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Animal Ghosts or Animal Hauntings and the Hereafter by Elliott O'Donnell


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Animal Hauntings and the Hereafter

I am not particularly fond of music--certainly not of village music, however well trained it may be; but I can honestly affirm that, at that moment, no sounds could have been more welcome to me than those old folk-songs piped by the rustics, for the instant they commenced the spell that so closely held me prisoner was broken, my faculties returned, and reeling back out of the clutches of the hateful Thing, I joyfully turned and fled.

I related my adventure to the Colonel, and he told me that the cave was generally deemed to be the most haunted spot in the grounds, that no one cared to venture there alone after dark.

"I have myself many times visited the cave at night--in the company of others," he said, "and we have invariably experienced sensations of the utmost horror and repulsion, though we have seen nothing. It must be a devil."

I thought so, too, and exclaimed with some vehemence that the proper course for him to pursue was to have the cave filled in or blasted. That night I awoke at about one o'clock with the feeling very strong on me that something was prowling about under my window. For some time I fought against the impulse to get out of bed and look, but at last I yielded. It was bright moonlight--every obstacle in the grounds stood out with wonderful clearness--and directly beneath the window, peering up at me, were the eyes--red, lurid, satanical. A dog barked, and they vanished. I did not sleep again that night, not until the daylight broke, when I had barely shut my eyes before I was aroused by decidedly material bangings on the doors and hyper-boisterous Easter greetings.

After breakfast a few of the party went to church, a few into the nursery to romp with the children, whilst the rest dispersed in different directions. At luncheon all met again, and there was much merry-making over the tansy cakes--very foolish, no doubt, but to me at least very delightful, and perhaps a wise practice, at times, even for the most prosaic. In the afternoon the Colonel took me for a drive to a charmingly picturesque village in the Chilterns, whence we did not set out on our way back till it was twilight.

The Colonel was a good whip, and the horse, though young and rather high-spirited, was, he said, very dependable on the whole, and had never caused him any trouble. We spun along at a brisk trot--the last village separating us from the Hall was past, and we were on a high eminence, almost within sight of home, when a startling change in the atmosphere suddenly became apparent--it turned icy cold. I made some sort of comment to the Colonel, and as I did so the horse shied.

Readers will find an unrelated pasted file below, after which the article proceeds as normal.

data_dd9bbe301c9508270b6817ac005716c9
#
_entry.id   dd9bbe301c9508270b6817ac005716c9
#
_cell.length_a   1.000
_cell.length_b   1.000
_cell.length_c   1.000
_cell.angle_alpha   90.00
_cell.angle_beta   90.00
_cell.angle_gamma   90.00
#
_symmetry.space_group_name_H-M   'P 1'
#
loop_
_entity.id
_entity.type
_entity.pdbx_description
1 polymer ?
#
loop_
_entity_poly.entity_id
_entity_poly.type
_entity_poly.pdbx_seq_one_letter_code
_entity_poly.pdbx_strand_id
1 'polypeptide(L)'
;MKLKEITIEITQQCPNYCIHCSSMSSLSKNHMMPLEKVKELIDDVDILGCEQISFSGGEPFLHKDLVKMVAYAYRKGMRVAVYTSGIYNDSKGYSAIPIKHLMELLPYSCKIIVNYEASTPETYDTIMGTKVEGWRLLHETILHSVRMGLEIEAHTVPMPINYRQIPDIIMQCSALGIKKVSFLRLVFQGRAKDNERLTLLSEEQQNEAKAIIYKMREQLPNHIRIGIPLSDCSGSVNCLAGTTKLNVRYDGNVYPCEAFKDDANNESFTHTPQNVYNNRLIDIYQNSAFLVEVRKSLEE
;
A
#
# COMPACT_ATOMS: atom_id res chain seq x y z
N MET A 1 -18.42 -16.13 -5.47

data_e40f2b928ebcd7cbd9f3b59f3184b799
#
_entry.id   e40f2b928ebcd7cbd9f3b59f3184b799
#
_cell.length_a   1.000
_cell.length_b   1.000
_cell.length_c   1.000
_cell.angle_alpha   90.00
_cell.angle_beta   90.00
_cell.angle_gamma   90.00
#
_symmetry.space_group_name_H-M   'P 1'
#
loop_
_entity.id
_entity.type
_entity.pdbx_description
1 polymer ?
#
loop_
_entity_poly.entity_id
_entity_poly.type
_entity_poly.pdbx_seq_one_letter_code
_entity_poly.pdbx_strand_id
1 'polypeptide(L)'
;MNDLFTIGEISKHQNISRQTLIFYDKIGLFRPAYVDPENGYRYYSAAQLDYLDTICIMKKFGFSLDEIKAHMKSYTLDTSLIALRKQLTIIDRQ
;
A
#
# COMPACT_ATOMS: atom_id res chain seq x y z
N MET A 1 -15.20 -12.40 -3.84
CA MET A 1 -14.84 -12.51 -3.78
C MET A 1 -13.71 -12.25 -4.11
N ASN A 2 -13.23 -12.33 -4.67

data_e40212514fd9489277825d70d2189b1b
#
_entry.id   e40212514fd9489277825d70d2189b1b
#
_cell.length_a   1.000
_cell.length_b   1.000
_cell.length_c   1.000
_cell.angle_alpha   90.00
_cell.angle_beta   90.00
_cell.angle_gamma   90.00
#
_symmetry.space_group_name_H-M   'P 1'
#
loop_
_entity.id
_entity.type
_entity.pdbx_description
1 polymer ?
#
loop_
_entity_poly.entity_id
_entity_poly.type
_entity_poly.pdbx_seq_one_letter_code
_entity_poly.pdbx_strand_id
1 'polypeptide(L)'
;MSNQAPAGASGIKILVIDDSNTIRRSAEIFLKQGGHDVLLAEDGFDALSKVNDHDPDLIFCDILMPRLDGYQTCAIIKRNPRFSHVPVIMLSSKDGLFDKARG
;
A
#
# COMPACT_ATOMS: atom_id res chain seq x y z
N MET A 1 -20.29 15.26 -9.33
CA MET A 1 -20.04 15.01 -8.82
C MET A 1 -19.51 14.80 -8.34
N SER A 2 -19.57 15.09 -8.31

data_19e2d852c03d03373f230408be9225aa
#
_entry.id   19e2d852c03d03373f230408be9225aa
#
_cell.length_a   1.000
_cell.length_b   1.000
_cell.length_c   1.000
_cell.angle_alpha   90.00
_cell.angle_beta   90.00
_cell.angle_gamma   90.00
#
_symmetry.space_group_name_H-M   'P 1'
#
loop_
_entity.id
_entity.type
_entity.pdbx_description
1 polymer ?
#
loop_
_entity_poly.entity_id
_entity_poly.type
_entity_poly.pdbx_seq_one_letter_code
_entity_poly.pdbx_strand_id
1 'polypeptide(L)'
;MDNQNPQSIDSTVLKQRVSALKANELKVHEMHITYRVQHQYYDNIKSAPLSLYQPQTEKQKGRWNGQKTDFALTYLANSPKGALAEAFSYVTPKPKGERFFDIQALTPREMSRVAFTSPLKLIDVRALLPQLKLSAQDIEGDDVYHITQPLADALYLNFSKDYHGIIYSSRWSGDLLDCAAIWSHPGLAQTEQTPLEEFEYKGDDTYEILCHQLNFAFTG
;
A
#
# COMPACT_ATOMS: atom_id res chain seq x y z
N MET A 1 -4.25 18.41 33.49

"Hulloa!" I exclaimed. "Does she often do this?"

"No, not often, only when we are on this road about this time," was the grim rejoinder. "Keep your eyes open and sit tight."

We were now amid scenery of the same desolate type that had so impressed me the day of my arrival. Gaunt, barren hills, wild, uncultivated levels, sombre valleys, inhabited only by grotesque enigmatical shadows that came from Heaven knows where, and hemmed us in on all sides.

A large quarry, half full of water and partly overgrown with brambles, riveted my attention, and as I gazed fixedly at it I saw, or fancied I saw, the shape of something large and white--vividly white--rise from the bottom.

The glimpse I caught of it was, however, only momentary, for we were moving along at a great pace, and I had hardly seen the last of it before the quarry was left behind and we were descending a long and gradual declivity. There was but little wind, but the cold was benumbing; neither of us spoke, and the silence was unbroken save by the monotonous patter, patter of the horse's hoofs on the hard road.

We were, I should say, about half-way down the hill, when away in our rear, from the direction of the quarry, came a loud protracted neigh. I at once looked round, and saw standing on the crest of the eminence we had just quitted, and most vividly outlined against the enveloping darkness, a gigantic horse, white and luminous.

At that moment our own mare took fright; we were abruptly swung forward, and, had I not--mindful of the Colonel's warning--been "sitting tight," I should undoubtedly have been thrown out. We dashed downhill at a terrific rate, our mare mad with terror, and on peering over my shoulder I saw, to my horror, the white steed tearing along not fifty yards behind us. I was now able to get a vivid impression of the monstrous beast. Although the night was dark, a strong, lurid glow, which seemed to emanate from all over it, enabled me to see distinctly its broad, muscular breast; its panting, steaming flanks; its long, graceful legs with their hairy fetlocks and shoeless, shining hoofs; its powerful but arched back; its lofty, colossal head with waving forelock and broad, massive forehead; its snorting nostrils; its distended, foaming jaws; its huge, glistening teeth; and its lips, wreathed in a savage grin. On and on it raced, its strides prodigious, its mighty mane rising and falling, and blowing all around it in unrestrained confusion.